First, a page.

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BIR investigates initial 250 social media influencers for tax compliance

A month after its warning to social media influencers, BIR is now conducting an investigation on its initial list of influencers for tax compliance.
BIR investigates initial 250 social media influencers for tax compliance
File photo: BIR logo

Letters of Authority (LOAs) already issued

According to the Department of Finance (DOF), social media influencers earning money from their posts on digital media platforms are classified as self-employed individuals or persons engaged in trade or business as sole proprietors.

As defined under the BIR's Revenue Memorandum Circular (RMC) No. 97-2021 issued last August 16, the social media influencers' earnings are generally considered as business income.

It must be emphasized that the BIR also has the power to obtain information from foreign tax authorities pursuant to the Exchange of Information (EOI) provision of the relevant tax treaties. The BIR has the means to verify their income as it is clothed with a special power to obtain information from its treaty partners. The BIR may safely rely on the data provided by its treaty partners to establish the influencer's tax liability, RMC 97-2021 states.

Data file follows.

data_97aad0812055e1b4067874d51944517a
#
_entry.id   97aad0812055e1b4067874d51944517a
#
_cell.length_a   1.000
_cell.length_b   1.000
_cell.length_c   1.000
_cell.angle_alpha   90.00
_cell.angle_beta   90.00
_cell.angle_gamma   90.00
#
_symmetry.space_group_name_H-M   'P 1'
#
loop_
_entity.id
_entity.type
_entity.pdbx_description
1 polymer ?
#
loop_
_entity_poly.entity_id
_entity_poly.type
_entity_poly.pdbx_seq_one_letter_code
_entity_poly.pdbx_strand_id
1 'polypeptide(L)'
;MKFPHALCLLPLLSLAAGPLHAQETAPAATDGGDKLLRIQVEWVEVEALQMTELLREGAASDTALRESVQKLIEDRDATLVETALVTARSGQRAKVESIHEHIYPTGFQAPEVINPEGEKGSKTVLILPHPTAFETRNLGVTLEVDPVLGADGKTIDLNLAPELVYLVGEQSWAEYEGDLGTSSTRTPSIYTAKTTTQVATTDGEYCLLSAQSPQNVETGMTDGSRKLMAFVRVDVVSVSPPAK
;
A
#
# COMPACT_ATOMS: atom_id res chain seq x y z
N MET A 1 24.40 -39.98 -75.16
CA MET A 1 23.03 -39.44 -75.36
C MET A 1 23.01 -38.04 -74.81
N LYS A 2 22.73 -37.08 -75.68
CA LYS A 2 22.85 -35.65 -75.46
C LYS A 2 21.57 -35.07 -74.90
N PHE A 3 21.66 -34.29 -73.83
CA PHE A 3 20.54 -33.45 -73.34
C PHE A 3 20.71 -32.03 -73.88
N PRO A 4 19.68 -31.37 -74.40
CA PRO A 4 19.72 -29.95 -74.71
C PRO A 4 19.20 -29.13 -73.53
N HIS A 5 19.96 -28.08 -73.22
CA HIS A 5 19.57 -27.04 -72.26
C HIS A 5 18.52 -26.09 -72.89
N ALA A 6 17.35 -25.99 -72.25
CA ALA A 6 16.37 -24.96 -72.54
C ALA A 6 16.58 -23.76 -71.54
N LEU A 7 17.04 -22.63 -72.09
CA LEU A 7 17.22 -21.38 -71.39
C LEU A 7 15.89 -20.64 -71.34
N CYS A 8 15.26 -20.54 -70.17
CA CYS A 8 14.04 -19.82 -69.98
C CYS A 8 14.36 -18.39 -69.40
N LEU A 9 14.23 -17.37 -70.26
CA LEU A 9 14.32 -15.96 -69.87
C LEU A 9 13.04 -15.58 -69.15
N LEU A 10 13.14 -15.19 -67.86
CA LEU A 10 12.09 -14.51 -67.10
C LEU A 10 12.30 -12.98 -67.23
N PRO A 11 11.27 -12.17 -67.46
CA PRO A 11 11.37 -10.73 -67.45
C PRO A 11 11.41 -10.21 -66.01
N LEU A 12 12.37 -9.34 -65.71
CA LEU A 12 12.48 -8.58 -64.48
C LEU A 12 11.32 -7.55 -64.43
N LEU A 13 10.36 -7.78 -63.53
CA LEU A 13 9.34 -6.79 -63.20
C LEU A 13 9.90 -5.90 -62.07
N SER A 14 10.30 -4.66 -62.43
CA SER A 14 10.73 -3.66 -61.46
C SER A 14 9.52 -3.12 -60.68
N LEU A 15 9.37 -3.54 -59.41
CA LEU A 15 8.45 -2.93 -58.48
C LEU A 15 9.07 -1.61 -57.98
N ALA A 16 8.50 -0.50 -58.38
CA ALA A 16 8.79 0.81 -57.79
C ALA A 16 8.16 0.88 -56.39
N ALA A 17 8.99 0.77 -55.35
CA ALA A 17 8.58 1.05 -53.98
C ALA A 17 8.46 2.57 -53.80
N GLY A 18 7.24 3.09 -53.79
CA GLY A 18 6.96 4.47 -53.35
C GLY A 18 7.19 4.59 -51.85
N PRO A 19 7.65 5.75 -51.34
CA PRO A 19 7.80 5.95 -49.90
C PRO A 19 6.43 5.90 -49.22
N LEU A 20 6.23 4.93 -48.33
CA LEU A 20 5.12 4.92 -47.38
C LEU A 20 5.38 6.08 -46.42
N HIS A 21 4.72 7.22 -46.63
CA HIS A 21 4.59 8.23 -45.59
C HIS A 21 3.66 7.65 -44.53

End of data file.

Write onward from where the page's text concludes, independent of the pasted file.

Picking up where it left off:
To recap, the BIR mentioned that social media influencers are liable for income tax, percentage or value-added tax, and business tax. 

Social media influencers are those who generate income from the following sources based on the Circular:

  • YouTube Partner Program
  • sponsored social and blog posts
  • display advertising
  • becoming a brand representative/ambassador
  • affiliate marketing
  • co-creating product lines
  • promoting own products
  • photo and video sales
  • digital courses, subscriptions, e-books
  • podcasts and webinars

Those who "willfully attempt to evade the payment of tax or willfully fail to make a tax return, to supply accurate and correct information or to pay tax" will be held criminally liable under the Tax Code in addition to payment of taxes and corresponding penalties.

The social media influencers are, therefore, advised to voluntary and truthfully declare their income and pay their corresponding taxes without waiting for a formal investigation to be conducted by the BIR to avoid being liable for tax evasion and for the civil penalty of fifty percent (50 percent) of the tax or of the deficiency tax, RMC 97-2021 says.

On Wednesday, citing a BIR report to Finance Secretary Carlos Dominguez III, the Department of Finance (DOF) said that the agency has already issued Letters of Authority (LOAs) for the conduct of the investigation to certain social media influencers found to be "top earners".

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